Try moving the NS1000's right against the front wall. I assume they are on stands so your ear level is about the middle of the cabinets. Play the 40hz tone and start listening near-field at around six feet. Move back gradually until the 40hz tone starts to diminish. That will be the best listening spot for bass.
47 responses Add your response
The problem is when you have your subs placed symmetrically.
My suggestion is, put 1 sub in your listening location, then measure where the bass is best. When you find htat, put the sub there. Problem solved.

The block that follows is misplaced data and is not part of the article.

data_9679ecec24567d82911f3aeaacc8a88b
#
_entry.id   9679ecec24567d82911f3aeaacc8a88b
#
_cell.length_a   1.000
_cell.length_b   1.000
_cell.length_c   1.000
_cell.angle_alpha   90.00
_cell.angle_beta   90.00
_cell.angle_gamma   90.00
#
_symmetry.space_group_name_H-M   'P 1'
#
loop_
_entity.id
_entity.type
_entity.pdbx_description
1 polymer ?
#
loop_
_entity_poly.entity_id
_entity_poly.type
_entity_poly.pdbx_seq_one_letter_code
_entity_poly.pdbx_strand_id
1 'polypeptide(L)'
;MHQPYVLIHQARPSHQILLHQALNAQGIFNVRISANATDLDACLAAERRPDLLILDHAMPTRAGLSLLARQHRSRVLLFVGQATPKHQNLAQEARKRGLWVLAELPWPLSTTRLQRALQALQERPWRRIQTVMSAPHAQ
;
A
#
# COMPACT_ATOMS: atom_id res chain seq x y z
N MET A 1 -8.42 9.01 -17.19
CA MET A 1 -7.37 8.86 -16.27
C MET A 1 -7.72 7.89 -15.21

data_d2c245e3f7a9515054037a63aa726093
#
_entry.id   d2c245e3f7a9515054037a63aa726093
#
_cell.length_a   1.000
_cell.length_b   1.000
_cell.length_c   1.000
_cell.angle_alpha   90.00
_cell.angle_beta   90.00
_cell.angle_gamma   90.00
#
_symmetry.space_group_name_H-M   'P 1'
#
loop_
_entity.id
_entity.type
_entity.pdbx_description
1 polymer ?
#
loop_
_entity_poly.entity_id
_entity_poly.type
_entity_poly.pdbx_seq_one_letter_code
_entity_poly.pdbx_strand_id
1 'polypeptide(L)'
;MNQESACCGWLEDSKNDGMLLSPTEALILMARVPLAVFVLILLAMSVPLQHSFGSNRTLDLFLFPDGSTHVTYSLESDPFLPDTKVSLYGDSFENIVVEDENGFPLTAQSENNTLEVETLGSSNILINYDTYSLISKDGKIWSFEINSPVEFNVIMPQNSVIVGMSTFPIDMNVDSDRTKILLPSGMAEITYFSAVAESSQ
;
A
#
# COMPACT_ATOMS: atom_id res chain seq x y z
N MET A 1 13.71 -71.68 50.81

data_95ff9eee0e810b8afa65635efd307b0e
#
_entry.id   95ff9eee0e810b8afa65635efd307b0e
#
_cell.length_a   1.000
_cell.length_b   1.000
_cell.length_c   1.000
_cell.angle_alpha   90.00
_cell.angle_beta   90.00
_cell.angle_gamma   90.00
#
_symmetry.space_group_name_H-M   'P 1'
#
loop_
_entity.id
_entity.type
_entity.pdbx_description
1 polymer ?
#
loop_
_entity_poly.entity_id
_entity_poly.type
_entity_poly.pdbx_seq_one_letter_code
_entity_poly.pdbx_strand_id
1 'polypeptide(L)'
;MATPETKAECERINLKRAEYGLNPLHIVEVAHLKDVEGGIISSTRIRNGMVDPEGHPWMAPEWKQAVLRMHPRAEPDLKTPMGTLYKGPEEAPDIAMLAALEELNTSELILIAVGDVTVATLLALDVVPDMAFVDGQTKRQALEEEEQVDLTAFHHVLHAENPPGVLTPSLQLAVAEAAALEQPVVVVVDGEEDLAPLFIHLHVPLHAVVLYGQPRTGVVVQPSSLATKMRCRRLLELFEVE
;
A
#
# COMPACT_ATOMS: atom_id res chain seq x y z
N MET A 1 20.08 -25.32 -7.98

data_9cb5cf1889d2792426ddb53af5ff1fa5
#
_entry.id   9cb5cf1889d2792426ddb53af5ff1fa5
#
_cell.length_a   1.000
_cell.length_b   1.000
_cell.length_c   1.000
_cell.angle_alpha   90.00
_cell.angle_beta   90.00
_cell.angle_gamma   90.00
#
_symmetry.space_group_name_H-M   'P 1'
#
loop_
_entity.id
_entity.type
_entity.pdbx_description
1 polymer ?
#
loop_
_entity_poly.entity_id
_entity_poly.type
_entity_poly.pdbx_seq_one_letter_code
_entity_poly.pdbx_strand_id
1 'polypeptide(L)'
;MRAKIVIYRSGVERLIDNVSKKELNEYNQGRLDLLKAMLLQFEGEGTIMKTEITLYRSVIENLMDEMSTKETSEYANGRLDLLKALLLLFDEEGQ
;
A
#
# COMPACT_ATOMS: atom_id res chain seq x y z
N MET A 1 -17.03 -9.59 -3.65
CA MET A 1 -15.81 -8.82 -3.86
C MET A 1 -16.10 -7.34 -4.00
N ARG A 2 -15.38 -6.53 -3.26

Also, the imm-6 from Dayton does a better job than the RS SPL meter. Around $20. Use it with Audio Tools on Android.
Vandertones ( a free download ) are calibrated for the RS analog meter - do yourself a favor and use those.
post the results, do one channel then the other, then combined.
note Vandertones are on typical room mode centers not octaves,
welcome to rare air an audiogon poster with and using an spl meter - u are light years ahead
I have audible base to below 30 hz, just none at 40. My room is long and narrow, equipment is set up on narrow wall. 14' x 38'. I will try moving the subs around some. I do not have real long cables so that may be a problem. I was reluctant to get super long cables. I always thought the shorter the better with single ended cabling.